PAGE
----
I should point out right off the bat that there is something of an access problem with these discs. They all proclaim “no pictures / only music” and that they are completely compatible for stereo or standard 5.1 playback as well as 2+2+2. However, since there is no onscreen navigation I’m not sure I understand how one would access either of these more standard formats. If in 5.1 the center channel was getting the left height signal that wouldn’t be far off, but then the sub would only be receiving the rather subtle left height signal rather than the LFE frequencies.

Musically, these three works focus on Mozart’s life in late l786, when his fortunes had gone downhill a bit and he had to move to a cheaper apartment and work harder. The Prague Symphony was written for premiere in the city where he always found a good reception for his music. It gets a sprightly chamber-sort of treatment from the Lausanne instrumentalists. Zacharias conducts from the piano in the C Major Piano Concerto, which opens with a quarter-hour-long first movement generally living up to its Allegro maestoso marking. Superb performances of all three works here.

There is no doubt that the alternatively-situated front/height speakers provide a great deal more three-dimensionality to music reproduction than do the normal use of the center and LFE channels. There is a feeling of being in the concert hall space with the spatial information being evenly spread out and not just in the horizontal dimension. I look forward to hearing some organ concertos reproduced via 2+2+2 – also some works for chorus and orchestra. One of the major advantages of this approach is the widening of the sweet spot. You can move around freely and still have a realistic sound picture of the venue, even to some extend from outside of the main listening area – as with Ambisonics. The effect bore some similarities to Bob Carver’s Sonic Holography circuit, except that approach still has a narrow sweet spot both sideways and front-to-back, even in the latest digital iteration as per my Sunfire preamp. D&G is definitely on to something worthwhile here and I’m sorry I waited so long to get on with the auditioning to pass on the news to our readers!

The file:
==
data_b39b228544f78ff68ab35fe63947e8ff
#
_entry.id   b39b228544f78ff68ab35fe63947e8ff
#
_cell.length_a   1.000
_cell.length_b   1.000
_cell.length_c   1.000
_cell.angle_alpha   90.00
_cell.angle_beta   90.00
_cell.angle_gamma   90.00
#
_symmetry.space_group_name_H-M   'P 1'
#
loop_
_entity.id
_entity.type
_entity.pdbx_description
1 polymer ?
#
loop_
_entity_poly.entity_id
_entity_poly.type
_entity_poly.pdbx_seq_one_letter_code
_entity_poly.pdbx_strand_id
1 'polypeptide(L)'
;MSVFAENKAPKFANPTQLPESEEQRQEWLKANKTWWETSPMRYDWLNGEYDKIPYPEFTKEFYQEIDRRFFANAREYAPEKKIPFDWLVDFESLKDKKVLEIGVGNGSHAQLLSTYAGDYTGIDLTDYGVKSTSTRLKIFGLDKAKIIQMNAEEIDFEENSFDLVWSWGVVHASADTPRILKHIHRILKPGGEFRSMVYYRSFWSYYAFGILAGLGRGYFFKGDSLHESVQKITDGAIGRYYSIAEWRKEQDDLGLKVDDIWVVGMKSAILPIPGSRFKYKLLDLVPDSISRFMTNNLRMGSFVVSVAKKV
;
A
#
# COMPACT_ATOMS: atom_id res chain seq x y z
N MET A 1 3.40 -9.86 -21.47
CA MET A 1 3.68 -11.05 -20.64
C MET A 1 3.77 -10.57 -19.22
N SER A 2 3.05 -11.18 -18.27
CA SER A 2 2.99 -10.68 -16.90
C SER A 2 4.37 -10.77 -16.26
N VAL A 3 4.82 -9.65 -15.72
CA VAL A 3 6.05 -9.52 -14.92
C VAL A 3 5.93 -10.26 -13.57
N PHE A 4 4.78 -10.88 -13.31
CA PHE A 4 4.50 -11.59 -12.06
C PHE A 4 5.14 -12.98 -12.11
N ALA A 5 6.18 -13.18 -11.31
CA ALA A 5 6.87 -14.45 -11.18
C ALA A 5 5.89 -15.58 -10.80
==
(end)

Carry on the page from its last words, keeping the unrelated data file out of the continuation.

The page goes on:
– John Sunier

ROBERT SCHUMANN: Concerto for Piano and Orchestra; Concert-Allegro with Introduction; Introduction and Allegro appassionato – Christian Zacharias, piano and conductor/Chamber Orchestra of Lausanne – D&G Gold 2+2+2 DVD-A MDG 940 1033-5: [Purchase at Elusive Disc]

This gold disc (all the D&G discs seem to be gold pressings) has a 96K/24 bit designation on it which I didn’t see on the other discs. I had received an earlier version of this disc for evaluation. It was in the form of an attempt to create a hybrid CD/DVD to achieve the same compatibility that nearly all SACDs now have, to be playable on any standard CD player as well as any DVD player. The approach didn’t work because it failed to play on many different portables, computers, and car CD players.

However, the combo 2+2+2/5.1/stereo disc works fine. My one beef is beginning to sound like a broken record: the piano sounds 50 feet wide; having the vertical information doesn’t seem to remedy this frequent situation. D&G has built in yet another option here – if you have no DVD-A player but do have an SACD/DVD player, there are six-channel 48K uncompressed PCM tracks here which will give you almost as good fidelity as the 96K DVD-A (D&G does not use MLP data reduction). You could also do the same with just a DVD video player if it has the six-channel analog out jacks, but how many do?

Oh yes, the music. This seemed like the freshest and least hackneyed Schumann Piano Concerto version I had auditioned in a very long time. I don’t know if that was due to the chamber orchestra approach, Zacharias sparkling playing, or the rich and spatial recording, but this is quite a thrilling musical experience. The other two almost unknown Schumann piano-orchestra works are both lovely and deserve more hearings. This would be a definite choice for any lovers of piano concertos whether or not you set up the 2+2+2 playback orientation.

– John Sunier

VIVALDI: Concertos and Chamber Music = Concerto in g RV 531 for 2 cellos; Concerto in G RV 436 for Recorder; Sonata in d “La Folia” RV 63 for 2 violins; Concerto in D RV 564 for 2 violins and 2 cellos; Concerto in a RV 108 for Recorder & 2 violins; Sonata in c RV 83 for violin, cello – Musica Alta Ripa – D&G Gold 2+2+2 DVD-A MDG 909 0927-5: [Purchase at Elusive Disc]